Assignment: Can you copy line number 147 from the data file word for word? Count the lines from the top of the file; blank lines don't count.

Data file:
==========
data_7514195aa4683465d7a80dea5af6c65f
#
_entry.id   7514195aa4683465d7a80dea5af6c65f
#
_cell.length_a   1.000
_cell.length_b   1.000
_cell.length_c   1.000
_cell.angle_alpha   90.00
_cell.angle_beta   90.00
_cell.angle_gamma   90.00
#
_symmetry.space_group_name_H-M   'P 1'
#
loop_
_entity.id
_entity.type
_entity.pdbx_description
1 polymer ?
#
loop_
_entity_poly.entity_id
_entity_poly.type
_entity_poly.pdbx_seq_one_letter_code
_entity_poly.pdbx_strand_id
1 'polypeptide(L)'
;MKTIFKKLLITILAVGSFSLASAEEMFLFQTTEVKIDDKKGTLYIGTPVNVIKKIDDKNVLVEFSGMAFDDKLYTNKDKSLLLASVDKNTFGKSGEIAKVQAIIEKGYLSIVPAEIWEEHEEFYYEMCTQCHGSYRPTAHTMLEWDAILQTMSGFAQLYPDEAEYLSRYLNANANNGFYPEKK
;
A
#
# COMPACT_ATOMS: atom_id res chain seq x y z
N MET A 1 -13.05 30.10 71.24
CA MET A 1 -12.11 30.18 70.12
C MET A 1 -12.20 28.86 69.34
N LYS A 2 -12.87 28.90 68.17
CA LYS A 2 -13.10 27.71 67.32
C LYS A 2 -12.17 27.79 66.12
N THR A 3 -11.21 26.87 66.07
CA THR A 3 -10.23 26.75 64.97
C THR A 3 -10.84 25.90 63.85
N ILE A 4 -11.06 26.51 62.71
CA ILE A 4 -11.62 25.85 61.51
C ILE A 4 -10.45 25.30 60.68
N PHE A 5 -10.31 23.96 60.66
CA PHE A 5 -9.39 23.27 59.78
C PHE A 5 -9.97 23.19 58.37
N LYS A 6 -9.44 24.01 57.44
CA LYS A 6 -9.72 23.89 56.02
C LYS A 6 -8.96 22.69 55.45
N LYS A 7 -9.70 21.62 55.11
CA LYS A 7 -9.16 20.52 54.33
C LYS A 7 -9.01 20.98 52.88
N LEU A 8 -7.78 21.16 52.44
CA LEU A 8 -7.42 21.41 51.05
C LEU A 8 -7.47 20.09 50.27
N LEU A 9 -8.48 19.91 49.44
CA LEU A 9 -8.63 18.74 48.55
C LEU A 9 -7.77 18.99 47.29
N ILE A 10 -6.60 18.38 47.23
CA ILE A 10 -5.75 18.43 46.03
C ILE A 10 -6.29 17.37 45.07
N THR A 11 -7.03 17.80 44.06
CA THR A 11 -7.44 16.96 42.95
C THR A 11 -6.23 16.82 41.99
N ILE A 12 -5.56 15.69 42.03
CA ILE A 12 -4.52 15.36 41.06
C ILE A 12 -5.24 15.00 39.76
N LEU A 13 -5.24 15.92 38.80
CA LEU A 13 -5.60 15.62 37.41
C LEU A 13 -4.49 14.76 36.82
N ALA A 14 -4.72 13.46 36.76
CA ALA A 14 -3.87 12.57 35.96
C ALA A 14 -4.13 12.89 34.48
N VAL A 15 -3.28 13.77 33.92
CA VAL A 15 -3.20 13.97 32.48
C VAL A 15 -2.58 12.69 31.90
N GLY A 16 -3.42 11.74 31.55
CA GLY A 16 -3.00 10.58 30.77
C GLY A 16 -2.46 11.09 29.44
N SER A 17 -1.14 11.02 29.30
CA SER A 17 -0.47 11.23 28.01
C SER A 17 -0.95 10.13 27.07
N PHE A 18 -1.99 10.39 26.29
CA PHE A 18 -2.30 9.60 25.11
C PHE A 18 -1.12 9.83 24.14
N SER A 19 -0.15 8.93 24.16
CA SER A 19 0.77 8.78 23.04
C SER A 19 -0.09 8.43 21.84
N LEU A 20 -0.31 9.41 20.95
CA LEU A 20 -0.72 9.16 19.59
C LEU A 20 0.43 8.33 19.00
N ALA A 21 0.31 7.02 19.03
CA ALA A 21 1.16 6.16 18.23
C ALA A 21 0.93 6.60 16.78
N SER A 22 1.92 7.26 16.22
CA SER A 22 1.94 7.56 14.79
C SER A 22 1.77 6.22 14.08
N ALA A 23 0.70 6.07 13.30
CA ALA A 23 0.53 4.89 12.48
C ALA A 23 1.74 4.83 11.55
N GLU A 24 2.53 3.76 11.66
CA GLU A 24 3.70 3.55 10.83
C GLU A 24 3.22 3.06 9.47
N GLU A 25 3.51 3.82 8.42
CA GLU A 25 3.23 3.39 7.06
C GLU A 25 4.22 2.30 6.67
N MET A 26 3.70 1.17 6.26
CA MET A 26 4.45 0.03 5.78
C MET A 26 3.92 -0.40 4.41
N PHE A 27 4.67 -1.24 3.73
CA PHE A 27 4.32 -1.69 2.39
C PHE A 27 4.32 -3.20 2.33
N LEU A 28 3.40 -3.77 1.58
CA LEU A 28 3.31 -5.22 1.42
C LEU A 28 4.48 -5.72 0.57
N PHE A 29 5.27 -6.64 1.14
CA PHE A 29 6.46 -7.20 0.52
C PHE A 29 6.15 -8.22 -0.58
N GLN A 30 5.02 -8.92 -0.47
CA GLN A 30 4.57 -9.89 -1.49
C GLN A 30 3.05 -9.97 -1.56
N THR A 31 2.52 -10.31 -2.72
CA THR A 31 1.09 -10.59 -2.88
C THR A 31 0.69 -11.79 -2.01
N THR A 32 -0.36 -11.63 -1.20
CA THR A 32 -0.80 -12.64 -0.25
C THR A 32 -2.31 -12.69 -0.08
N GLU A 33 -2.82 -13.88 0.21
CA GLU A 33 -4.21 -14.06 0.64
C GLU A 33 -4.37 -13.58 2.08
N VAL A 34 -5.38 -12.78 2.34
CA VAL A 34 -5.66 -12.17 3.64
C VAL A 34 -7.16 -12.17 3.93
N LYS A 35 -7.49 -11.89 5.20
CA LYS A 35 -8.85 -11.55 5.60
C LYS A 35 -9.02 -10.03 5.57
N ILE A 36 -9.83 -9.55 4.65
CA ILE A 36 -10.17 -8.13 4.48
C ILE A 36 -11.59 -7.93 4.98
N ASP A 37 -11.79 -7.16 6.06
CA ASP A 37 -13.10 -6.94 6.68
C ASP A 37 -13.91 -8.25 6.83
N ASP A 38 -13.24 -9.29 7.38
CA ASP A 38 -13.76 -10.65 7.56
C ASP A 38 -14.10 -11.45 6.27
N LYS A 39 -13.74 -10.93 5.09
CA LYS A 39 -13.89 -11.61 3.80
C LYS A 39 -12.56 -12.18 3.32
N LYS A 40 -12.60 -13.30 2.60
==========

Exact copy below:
C LYS A 39 -12.56 -12.18 3.32